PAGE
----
I suspect just using a WritableImage and rendering via a Canvas would be more efficient ... but then you lose all the animation stuff which could come in handy. The approach above will not work well for a wide zoom either as you may end up needing to create an ImageView for every tile anyway which will be super-slow and run out of memory. So to support a very wide zoom you'd be forced to implement a Canvas version. i.e. again something the scene-graph should handle.

I'm still struggling a bit with general layout issues in JavaFX - when and when not to use a Group, how things align and resizing to fit. That's something I just need a lot more time with I guess. The tech demo I wrote about in yesterday's post was one of the first 'real' applications I've created for my customer that uses JavaFX so I will be getting more exposure to it. Even with that I had a hard time getting the Stage to resize once the content changed (based on 'opening a file') - actually I couldn't so I gave up.

Update: Well I worked out the ScrollBar stuff.

When you set VisibleAmount all it does is change the size of the handle - it doesn't change the reported range which still goes from Min to Max. So one has to manually scale the result and take account of the visible amount yourself.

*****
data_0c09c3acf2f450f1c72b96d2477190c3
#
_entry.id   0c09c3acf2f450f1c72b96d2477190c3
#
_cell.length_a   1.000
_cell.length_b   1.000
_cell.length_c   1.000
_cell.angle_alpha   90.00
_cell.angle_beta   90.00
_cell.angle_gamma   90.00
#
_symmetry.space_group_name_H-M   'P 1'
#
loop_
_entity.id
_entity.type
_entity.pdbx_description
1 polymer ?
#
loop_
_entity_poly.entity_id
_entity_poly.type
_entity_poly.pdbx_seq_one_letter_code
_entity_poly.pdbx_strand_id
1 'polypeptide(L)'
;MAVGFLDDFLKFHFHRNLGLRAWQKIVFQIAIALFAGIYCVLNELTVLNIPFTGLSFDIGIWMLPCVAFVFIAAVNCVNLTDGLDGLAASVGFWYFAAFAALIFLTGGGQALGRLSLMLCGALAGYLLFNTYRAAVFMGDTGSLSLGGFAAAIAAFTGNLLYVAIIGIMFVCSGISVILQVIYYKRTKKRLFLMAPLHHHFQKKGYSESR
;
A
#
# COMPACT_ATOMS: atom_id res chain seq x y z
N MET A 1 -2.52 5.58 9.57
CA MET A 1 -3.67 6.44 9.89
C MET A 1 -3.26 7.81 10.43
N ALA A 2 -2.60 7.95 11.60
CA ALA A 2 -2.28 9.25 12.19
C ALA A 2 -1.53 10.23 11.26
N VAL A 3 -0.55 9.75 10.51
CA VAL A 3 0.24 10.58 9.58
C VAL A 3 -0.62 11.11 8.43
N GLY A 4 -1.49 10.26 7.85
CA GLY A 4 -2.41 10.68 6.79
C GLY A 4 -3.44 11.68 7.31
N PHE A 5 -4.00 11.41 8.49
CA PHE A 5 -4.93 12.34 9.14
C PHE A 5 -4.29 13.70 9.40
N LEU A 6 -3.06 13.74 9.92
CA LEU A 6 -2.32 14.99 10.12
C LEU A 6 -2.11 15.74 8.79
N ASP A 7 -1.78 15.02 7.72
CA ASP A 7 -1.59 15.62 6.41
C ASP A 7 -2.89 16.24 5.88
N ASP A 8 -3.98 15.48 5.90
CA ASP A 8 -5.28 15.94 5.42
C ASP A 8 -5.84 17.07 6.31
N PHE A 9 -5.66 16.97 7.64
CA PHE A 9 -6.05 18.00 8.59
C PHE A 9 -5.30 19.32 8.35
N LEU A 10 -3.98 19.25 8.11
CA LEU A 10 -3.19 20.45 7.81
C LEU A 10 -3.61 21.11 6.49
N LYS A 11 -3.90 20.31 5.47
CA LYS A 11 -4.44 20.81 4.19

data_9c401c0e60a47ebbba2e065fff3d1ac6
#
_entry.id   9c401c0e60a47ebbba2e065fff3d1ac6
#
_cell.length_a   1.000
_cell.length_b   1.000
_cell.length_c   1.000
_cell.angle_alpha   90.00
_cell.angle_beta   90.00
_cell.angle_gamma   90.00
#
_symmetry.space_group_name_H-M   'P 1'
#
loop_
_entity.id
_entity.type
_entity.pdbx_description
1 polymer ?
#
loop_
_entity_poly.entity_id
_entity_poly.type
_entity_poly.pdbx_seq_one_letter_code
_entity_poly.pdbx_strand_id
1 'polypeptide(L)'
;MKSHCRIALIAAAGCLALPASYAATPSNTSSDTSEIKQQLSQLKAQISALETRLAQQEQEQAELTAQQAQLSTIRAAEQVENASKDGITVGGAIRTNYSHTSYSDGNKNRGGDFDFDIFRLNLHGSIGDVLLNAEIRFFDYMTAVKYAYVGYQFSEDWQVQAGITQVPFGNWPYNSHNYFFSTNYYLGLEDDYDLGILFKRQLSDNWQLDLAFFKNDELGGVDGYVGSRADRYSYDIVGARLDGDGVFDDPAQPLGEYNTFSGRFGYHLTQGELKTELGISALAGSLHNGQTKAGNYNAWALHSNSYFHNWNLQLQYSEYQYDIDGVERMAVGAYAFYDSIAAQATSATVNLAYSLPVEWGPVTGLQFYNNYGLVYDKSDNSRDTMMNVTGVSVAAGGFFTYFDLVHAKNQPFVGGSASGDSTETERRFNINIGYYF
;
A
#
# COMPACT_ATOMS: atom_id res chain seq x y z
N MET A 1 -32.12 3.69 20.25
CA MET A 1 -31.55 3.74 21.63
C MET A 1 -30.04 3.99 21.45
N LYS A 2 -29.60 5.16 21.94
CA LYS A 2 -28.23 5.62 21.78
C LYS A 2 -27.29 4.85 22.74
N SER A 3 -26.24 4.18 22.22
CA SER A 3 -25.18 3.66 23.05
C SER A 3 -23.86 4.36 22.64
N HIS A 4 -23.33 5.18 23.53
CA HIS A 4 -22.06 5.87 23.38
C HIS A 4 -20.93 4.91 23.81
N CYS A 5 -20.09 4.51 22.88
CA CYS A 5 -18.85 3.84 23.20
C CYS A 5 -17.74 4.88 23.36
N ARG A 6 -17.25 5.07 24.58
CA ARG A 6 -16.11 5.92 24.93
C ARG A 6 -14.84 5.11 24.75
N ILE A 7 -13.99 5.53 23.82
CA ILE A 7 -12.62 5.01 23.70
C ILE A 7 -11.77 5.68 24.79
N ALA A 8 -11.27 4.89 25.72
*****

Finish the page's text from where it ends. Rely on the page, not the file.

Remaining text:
e.g. something like this, which scales the maximum from 0-(max-visible) linearly, where Max was set to the total information width, and VisibleAmount was set to the width, in pixels.

    double getOriginX() {
        return hbar.getValue() * (hbar.getMax() - getWidth()) / hbar.getMax();
    }

TBH it's a bit annoying, and I can't really see a reason one would ever not need to do this when using a ScrollBar as a scroll bar (vs a slider).

Tagged code, dusk, hacking, javafx.
Thursday, 11 April 2013, 21:29

Beware the malloc ...

So one of the earliest performance lessons I learnt was to try to avoid allocating and freeing memory during some processing step. From bss sections, to stack pointer manipulation, to memory pools.